Stupid Is As Stupid Does
By Julia Torres

Mike Isaacson @VulgarEconomics, an adjunct-professor at John Jay College of Criminal Justice has had the gross audacity to post multiple tweets, stirring students, union leaders, and media. On Aug. 23, 2017, at 12:51 pm, he outraged police union leaders in New York by tweeting, “Some of y’all might think it sucks being an anti-fascist teaching at John Jay College but I think it’s a privilege to teach future dead cops.”

The dismissal of Isaacson from John Jay was quickly sought, but has it occurred?

Despite Isaacson’s recent appearance on Fox News’, Tucker Carlson Tonight leading to the exposure of other abhorrently offensives tweets, namely but not limited to: “Just like a killer cop.”; Hopefully I get rehired and a pay raise like them too!”; “I don’t carry a gun to work nor did I sign up for a job where I can kill civilians with impunity.”, and “What’s even the point of a cop that isn’t dead?”, John Jay College’s response appeared to be a careless and bureaucratic statement simply made to appease the masses.

On Sept. 19, 2017, at 11:39 am, the College’s tweet read:
“The college is following due process to resolve the situation. “Read more below:
Statement from John Jay College.” John Jay College has a proud history of educating law enforcement officers, veterans, and other public service officials who keep our families and communities safe. They deserve our utmost respect and support as they represent the best in our country. The College community stands in solidarity with all those who work so hard every day to ensure our security. As indicated in the statement from President Mason last Friday, the College is reviewing the status of the adjunct faculty.

The disciplinary process is governed by the City University of New York’s collective bargaining agreement (CBA), which establishes grounds for disciplinary actions by the College. Under the Disciplinary Provisions of the CBA, adjuncts are subject to discharge for just cause but have grievance rights under the Grievance Provisions of the CBA. The College is following due process to resolve the situation.”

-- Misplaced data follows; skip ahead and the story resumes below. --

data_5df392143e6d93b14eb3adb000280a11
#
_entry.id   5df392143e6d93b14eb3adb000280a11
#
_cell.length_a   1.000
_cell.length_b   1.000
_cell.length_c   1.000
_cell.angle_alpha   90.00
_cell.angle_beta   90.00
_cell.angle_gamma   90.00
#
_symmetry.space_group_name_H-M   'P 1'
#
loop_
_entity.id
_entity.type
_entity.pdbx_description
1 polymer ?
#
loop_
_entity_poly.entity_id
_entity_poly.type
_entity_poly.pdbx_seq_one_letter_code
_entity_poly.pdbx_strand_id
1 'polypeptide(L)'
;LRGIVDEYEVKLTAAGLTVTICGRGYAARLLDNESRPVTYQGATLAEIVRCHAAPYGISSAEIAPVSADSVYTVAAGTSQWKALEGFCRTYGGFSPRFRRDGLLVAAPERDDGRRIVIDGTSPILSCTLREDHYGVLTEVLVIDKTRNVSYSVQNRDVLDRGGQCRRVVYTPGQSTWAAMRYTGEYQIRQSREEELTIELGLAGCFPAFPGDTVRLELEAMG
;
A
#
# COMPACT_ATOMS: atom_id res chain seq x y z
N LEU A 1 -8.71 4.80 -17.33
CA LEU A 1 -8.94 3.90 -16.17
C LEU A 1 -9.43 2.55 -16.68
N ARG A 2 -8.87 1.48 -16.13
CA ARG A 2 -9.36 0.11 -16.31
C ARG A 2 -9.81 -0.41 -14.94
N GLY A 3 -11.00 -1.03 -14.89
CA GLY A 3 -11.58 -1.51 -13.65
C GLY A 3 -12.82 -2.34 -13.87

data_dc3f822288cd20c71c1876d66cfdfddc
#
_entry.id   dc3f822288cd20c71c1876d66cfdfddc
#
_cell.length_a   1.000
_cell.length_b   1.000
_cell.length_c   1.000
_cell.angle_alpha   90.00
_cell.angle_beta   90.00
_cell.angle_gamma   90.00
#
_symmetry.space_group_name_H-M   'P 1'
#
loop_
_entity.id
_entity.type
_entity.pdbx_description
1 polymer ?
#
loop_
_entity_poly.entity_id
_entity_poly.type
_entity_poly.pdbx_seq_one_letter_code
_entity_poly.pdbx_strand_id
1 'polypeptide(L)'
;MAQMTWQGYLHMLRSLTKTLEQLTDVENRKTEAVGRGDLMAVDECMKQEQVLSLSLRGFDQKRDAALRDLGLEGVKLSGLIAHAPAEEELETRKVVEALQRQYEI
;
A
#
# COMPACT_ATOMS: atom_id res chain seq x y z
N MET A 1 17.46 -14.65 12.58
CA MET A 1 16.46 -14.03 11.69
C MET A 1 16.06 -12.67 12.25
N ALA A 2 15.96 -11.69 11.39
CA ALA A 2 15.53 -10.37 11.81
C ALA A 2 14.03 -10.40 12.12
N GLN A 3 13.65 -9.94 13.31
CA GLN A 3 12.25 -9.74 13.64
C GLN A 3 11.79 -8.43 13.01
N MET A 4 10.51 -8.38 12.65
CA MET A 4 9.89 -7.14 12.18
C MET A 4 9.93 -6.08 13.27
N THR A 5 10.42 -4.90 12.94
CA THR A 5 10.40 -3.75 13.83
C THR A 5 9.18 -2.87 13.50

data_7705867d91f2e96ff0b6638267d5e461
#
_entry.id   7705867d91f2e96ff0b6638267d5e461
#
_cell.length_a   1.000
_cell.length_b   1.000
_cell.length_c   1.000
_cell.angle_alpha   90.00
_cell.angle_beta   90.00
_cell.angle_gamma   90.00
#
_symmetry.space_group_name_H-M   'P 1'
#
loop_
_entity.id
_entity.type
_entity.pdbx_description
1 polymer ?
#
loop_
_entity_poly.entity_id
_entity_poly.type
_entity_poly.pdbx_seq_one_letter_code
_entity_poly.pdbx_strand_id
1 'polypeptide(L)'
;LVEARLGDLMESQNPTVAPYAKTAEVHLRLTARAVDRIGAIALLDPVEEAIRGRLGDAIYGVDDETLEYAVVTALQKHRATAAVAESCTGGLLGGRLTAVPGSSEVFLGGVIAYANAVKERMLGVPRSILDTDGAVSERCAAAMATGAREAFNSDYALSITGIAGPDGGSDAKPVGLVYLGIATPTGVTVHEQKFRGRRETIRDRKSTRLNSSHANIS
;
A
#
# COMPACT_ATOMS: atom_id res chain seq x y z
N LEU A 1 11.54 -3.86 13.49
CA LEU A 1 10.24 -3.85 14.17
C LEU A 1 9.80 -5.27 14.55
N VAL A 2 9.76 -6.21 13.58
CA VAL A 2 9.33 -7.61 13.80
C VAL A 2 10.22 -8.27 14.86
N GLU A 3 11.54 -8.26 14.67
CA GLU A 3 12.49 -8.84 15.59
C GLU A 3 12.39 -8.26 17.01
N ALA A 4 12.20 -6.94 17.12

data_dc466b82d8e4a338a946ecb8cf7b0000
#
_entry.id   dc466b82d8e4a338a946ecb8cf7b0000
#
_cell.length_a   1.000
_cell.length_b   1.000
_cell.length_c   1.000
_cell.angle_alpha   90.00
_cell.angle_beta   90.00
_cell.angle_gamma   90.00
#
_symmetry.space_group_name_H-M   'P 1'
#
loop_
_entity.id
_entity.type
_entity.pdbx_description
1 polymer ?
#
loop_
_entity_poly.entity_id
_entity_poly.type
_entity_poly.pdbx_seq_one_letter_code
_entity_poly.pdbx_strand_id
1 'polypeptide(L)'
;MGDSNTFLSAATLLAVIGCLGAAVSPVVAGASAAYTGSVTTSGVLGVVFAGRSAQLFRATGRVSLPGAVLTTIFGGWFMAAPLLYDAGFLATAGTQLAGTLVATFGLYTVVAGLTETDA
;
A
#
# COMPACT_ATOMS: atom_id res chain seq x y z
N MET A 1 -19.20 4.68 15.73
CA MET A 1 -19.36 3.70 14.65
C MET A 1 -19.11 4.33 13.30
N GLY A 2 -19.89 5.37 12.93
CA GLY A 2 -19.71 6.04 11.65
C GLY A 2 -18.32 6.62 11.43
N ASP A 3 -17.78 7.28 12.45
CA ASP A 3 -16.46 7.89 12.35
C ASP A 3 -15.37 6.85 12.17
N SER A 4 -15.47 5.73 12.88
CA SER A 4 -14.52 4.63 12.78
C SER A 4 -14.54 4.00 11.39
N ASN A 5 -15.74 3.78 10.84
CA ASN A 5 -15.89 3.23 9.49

The College–having placed Isaacson on paid administrative leave–seems to be more concerned with liability than removing an arrogant, irresponsible, adjunct professor who expresses disdain and violence against law enforcement, imposes radical beliefs on students, causes division within society, and threatens present and future officers as a whole.

Who protects the lives of the protectors? Where does a student’s right to a fair education in a credible institution factor in? Can’t the public opt for unity? Why must a person be at risk in their career?

I believe in the 1st Amendment, but when an individual in an academic setting can influence a student’s future, the tongue must be refrained. You may say what you want in your free time, but if you do, be prepared for the consequences. Appalling, harmful, and antagonistic remarks have a price; the person making them cannot claim stupidity or misunderstanding for them.

Many threats have been posted on Twitter against Isaacson, and the media has sought additional comments from him, yet, not surprisingly, Isaacson has not responded. At present, PBA President, Pat Lynch has demanded Isaacson’s immediate dismissal, and Mayor Bill de Blasio has stated, “New York City won’t stand for the vile anti-police rhetoric of Michael Isaacson and neither should John Jay College.”

Let us see if Isaacson will assume responsibility for his original audacity or if he will cower away, declaring ignorance. Only time will tell.

Julia Torres is a Doctoral candidate at Drew University. She earned a Master of Science in Homeland Security with a certification in Terrorism Studies from Fairleigh Dickinson University; a Jersey City State College, K-12 Teacher Certification; and a Bachelor of Arts Visual Arts from Rutgers University, where she enlisted in the Army Reserves. Upon graduating Rutgers, she began a career in law enforcement, and later volunteered for the Gulf War. Once home, she worked undercover until retiring in 2001 due to a Gulf War illness. Since then, she has done volunteer work, acted, and written two non-fiction books.